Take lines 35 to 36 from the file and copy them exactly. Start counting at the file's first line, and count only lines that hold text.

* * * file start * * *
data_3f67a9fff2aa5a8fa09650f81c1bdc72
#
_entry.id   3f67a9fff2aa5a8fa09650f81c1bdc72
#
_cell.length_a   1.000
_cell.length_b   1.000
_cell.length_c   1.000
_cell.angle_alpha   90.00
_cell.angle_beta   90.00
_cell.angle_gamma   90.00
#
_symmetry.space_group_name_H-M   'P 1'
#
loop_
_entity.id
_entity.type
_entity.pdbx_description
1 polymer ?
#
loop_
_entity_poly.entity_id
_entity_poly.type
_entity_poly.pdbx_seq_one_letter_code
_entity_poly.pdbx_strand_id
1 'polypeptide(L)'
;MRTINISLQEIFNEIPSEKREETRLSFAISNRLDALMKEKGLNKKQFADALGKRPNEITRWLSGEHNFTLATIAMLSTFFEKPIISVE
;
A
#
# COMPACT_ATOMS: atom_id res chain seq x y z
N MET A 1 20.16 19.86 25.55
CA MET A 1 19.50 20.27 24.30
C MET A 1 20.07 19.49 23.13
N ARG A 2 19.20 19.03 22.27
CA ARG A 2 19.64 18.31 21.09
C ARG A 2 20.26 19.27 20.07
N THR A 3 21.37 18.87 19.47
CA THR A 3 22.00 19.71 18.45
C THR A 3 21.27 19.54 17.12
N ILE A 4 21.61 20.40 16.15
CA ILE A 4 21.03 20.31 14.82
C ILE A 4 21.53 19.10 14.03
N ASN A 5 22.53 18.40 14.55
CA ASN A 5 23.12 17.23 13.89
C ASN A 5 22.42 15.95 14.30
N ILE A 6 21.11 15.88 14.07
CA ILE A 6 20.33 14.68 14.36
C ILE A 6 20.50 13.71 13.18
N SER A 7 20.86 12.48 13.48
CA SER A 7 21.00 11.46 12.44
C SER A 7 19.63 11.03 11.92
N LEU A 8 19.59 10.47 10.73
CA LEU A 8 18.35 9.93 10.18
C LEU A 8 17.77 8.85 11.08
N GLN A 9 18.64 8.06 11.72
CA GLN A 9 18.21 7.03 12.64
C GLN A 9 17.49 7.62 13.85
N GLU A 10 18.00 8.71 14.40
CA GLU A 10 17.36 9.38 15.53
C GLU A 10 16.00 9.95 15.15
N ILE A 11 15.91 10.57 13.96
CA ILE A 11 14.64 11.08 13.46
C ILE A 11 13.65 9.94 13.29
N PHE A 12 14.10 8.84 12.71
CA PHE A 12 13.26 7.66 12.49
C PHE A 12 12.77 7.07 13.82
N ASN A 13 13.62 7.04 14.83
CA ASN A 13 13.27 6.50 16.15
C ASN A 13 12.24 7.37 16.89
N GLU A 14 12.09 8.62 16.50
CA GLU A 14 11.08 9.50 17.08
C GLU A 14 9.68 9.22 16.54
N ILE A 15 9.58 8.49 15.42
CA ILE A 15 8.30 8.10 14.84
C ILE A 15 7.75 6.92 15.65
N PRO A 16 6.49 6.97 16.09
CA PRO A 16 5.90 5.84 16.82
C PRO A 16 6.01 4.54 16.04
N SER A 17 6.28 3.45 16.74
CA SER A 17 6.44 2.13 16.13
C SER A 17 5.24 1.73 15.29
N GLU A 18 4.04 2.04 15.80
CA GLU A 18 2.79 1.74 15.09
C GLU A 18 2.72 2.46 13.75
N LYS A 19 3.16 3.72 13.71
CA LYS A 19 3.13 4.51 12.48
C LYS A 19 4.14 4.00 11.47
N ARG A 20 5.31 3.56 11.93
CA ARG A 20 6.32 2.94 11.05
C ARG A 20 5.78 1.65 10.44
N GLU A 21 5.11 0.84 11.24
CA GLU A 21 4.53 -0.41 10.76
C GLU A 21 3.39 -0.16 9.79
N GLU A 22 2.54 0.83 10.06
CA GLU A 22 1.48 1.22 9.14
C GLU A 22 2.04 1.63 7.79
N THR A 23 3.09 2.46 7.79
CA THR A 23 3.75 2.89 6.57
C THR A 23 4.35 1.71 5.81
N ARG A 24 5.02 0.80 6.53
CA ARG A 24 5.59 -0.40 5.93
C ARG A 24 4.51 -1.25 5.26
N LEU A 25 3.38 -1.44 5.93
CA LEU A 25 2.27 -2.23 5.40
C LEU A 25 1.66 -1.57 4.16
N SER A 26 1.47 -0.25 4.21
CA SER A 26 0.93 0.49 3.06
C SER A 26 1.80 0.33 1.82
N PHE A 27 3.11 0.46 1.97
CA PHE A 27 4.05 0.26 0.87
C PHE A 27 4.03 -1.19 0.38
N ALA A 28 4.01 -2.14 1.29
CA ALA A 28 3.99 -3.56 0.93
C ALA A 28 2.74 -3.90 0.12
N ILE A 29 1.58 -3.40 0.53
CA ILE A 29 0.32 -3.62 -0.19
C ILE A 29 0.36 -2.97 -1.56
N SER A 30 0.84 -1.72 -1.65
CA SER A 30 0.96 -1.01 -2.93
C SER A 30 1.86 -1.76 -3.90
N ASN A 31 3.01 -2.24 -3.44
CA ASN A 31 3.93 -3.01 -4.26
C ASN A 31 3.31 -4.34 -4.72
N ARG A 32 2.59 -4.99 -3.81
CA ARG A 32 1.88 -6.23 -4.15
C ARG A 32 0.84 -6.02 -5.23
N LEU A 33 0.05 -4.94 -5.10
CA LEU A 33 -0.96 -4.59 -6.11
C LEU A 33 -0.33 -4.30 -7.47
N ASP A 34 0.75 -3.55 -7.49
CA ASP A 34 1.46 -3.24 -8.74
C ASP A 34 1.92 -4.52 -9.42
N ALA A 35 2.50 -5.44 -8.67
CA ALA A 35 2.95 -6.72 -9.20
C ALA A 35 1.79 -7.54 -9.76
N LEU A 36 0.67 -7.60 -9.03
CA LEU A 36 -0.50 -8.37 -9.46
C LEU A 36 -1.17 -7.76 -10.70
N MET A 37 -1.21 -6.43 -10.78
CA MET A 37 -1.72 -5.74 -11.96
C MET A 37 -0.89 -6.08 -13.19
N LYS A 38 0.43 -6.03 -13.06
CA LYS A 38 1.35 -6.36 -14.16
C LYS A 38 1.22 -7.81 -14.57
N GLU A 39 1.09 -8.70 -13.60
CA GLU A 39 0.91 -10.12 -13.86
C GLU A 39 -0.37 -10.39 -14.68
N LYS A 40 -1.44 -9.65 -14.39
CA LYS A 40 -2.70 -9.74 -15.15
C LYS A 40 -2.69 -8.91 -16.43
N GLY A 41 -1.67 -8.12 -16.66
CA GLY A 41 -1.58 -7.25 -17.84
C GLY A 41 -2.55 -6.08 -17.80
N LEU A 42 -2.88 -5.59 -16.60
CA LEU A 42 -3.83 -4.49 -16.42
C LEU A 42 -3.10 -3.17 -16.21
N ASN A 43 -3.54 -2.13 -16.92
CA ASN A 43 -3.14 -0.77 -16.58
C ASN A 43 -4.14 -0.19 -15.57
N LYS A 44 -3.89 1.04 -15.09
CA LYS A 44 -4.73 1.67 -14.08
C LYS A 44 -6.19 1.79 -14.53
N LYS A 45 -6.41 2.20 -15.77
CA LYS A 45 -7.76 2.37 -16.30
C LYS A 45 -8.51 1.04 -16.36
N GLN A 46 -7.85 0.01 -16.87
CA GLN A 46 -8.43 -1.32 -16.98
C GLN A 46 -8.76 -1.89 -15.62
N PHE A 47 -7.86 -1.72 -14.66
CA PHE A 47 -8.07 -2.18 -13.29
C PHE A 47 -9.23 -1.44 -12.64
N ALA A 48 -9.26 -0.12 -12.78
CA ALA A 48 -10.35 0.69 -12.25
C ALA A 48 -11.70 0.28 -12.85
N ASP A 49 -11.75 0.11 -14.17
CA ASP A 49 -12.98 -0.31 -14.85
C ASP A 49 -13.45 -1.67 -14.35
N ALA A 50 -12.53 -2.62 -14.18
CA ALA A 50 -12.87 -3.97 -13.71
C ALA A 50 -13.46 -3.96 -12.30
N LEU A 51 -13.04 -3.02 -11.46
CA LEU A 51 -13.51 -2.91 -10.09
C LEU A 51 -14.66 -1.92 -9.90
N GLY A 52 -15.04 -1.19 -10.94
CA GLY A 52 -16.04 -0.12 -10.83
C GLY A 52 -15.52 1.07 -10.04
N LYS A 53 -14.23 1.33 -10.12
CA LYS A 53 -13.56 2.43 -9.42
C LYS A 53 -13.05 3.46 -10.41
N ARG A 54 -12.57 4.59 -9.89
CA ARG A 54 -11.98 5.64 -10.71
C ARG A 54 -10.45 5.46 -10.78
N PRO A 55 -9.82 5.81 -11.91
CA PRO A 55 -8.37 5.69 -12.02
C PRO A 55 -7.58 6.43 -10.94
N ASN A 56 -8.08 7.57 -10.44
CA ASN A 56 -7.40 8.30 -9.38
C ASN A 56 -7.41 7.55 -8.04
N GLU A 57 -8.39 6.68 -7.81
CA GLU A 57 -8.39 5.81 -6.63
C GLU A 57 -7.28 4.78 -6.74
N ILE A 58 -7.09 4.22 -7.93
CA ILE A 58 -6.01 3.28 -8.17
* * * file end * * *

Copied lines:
CA ARG A 2 19.64 18.31 21.09
C ARG A 2 20.26 19.27 20.07